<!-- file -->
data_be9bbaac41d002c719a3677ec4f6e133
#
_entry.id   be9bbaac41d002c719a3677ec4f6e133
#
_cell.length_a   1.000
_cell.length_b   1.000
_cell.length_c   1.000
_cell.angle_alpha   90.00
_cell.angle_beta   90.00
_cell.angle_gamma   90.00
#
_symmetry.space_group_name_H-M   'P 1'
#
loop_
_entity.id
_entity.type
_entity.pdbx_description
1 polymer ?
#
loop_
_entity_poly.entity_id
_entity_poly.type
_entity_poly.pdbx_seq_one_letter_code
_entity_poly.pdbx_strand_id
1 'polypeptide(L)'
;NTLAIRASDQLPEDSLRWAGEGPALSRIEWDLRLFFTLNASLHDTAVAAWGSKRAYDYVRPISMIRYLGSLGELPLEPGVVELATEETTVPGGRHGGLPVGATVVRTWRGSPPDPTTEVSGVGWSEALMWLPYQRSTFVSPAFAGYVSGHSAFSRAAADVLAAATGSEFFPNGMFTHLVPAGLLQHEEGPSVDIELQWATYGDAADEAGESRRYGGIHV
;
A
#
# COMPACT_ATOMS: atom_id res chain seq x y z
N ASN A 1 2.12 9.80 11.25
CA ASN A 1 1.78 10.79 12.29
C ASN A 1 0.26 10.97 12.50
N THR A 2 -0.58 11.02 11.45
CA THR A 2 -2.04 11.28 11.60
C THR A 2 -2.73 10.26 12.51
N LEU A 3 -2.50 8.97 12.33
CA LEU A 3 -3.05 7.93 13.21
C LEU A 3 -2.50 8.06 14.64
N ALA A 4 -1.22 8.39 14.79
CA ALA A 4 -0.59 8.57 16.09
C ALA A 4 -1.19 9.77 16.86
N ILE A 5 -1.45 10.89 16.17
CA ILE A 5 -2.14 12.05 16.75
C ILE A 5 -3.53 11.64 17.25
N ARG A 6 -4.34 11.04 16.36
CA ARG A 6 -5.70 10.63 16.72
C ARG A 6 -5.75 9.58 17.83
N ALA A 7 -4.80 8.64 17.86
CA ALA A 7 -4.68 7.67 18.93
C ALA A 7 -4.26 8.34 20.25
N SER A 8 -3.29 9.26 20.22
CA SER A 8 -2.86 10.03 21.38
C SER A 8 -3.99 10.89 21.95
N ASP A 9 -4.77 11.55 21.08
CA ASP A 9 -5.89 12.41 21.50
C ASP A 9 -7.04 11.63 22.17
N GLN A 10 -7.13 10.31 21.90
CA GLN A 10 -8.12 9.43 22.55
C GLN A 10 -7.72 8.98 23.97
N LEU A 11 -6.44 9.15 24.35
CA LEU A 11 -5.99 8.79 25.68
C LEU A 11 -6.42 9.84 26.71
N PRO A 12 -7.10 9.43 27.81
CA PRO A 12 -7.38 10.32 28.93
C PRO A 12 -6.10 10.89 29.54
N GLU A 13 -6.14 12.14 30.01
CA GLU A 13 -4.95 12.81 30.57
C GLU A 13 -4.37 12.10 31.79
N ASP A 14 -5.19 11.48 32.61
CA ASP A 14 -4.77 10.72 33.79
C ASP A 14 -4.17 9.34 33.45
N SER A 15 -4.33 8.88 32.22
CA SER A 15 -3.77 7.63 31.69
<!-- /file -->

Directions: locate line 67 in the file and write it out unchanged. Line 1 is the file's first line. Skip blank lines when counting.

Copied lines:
N GLU A 13 -6.14 12.14 30.01